Heroin may make a person very sick and nauseous the first time they use it. Vomiting and dizziness are common. Over time, using Heroin has a great impact on the brain, causing the user to crave more of the drug and build up a tolerance. Because it is so addictive, weaning an addict off of the substance and replacing it with another drug is usually the safest way to get them clean and recovered from addiction.

Common indications of Heroin abuse are:

  • Feeling guilt or shame
  • Anxiety
  • Depression
  • Low mood/feeling despair
  • Lack of judgement
  • Poor co-ordination
  • Confusion and poor motor function
  • Sudden weight loss
  • Runny nose and eyes
  • Constipation
  • Bruised/cut skin
  • Insomnia
  • Feeling tired and lethargic
  • Liver and kidney damage
  • Pneumonia

Those struggling with Heroin addiction generally feel lethargic and tired, with feelings of loss and despair. Psychological problems associated with Heroin addiction can cause a person to struggle in their performance at work or in education. They may also display secretive behaviour and become aggressive if the subject of drugs is approached, wear long-sleeved clothing to conceal their arms (where they have been injecting), or lie and demonstrate general secrecy on their whereabouts and drug-taking.

Warning signs of Heroin addiction include:

  • Bloodshot eyes with constricted pupils
  • Sudden weight loss that is unexplained
  • Changes in physical appearance
  • Feeling unmotivated and unenthusiastic
  • Lack of interest in social and work life
  • Sleepiness and fatigue
  • Secrecy
  • Financial problems/asking for money to buy Heroin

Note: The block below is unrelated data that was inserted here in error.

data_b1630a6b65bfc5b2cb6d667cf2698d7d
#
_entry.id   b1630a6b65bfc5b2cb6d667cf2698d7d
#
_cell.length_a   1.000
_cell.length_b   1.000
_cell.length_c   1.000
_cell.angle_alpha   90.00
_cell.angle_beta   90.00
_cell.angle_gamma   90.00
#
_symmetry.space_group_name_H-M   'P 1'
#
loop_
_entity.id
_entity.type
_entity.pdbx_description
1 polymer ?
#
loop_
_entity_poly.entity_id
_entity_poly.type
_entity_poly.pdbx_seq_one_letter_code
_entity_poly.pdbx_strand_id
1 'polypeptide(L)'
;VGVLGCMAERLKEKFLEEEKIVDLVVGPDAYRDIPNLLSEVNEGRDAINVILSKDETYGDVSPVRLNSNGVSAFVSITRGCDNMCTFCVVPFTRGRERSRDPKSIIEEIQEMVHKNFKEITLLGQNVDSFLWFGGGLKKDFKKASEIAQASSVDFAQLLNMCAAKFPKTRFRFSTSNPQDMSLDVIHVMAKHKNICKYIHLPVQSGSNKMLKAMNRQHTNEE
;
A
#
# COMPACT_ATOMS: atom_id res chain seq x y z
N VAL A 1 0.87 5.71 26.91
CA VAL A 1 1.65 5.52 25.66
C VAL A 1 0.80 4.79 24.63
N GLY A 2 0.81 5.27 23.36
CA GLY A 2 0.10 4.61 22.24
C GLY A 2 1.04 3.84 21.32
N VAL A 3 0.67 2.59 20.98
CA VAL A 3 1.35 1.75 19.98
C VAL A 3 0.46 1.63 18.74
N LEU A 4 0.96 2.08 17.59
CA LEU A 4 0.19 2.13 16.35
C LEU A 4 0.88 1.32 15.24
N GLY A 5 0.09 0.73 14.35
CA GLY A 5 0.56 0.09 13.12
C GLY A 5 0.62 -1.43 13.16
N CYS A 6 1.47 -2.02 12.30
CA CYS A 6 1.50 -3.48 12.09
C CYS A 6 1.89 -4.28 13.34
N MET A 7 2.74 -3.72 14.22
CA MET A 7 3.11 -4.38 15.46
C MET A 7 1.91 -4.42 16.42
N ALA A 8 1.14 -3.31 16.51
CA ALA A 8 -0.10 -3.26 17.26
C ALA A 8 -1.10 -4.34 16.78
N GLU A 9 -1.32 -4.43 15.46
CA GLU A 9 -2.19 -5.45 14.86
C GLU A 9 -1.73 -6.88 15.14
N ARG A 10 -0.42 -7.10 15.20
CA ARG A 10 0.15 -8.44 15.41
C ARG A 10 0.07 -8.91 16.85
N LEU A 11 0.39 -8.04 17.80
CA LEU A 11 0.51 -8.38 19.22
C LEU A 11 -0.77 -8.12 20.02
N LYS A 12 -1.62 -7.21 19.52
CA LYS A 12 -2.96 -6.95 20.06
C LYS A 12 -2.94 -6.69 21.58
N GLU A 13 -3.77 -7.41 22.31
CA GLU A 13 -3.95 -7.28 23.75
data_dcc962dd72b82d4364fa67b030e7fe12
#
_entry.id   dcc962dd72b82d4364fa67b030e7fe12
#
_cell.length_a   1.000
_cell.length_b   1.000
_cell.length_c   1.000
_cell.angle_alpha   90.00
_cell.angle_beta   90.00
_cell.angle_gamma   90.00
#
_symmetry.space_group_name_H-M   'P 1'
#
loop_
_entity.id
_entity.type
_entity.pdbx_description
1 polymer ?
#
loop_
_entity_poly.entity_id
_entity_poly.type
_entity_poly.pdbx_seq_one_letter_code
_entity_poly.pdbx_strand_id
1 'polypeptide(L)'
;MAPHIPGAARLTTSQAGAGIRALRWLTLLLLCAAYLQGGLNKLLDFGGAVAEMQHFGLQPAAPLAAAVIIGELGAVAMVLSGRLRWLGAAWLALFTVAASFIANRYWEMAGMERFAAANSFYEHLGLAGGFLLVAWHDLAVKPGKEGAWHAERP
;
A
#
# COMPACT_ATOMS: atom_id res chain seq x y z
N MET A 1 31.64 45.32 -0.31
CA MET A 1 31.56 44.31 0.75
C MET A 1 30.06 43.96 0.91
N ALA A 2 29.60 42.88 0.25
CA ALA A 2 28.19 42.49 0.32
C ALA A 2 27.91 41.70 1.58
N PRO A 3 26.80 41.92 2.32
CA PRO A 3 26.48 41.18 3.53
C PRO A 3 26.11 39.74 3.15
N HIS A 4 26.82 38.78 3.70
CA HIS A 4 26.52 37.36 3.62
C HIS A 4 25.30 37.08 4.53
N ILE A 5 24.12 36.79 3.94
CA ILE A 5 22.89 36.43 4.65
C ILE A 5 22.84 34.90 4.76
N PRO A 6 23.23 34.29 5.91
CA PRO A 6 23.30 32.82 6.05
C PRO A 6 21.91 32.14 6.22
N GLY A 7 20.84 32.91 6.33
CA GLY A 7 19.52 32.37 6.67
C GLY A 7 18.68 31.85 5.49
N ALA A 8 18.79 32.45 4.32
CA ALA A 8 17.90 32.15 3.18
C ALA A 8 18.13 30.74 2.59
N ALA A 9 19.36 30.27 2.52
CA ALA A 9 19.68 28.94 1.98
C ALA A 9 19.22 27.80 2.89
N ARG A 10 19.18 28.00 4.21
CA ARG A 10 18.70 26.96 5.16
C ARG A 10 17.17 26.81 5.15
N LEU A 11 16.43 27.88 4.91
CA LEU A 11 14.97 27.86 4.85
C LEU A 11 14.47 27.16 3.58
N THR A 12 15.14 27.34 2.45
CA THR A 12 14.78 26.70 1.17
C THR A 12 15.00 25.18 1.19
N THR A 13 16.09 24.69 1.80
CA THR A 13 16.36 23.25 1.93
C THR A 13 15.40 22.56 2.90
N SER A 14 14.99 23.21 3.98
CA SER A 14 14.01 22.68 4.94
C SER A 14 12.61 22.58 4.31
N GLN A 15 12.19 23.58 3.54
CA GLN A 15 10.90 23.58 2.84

A person can very quickly build up a tolerance to Heroin, to the point where they require larger amounts of it to experience its relaxing effects. As with other opiates, Heroin addiction is very difficult to overcome and requires determination on the part of the addict in order to be successful. Withdrawal symptoms vary from person to person depending on the severity of their addiction, their general health, how frequently they take Heroin, and their method of taking it.

An addict who suddenly stops taking Heroin can experience unpleasant withdrawal symptoms, including:

  • Sickness and nausea
  • Muscular cramps
  • Extreme cravings
  • Digestive issues
  • Headaches
  • Pain in the joints and muscles
  • Anxiety and paranoia
  • Depression and suicidal thoughts

A Heroin addiction can take a devastating toll on a person and their loved ones. There are a number of ways to support a suspected Heroin addict.

The first step is to let them know that you are there for them. Help the addict to acknowledge that they have a drug problem. If you are a loved one with a Heroin addict in your family or circle of friends, educate yourself as much as you can about Heroin and how addictive it is. Try to understand the stages of addiction that they are experiencing, and their feelings when they take it and when they experience withdrawal. When you talk to them about their addiction, demonstrate your knowledge to better relate to the addict’s behaviour and symptoms. If you cannot get an addict to a rehabilitation centre of their own will, it may be worth staging an intervention and speaking to a doctor or therapy centre such as East Coast Recovery, where you can receive help and advice on how to stage a successful intervention with the help of the user’s other family and friends.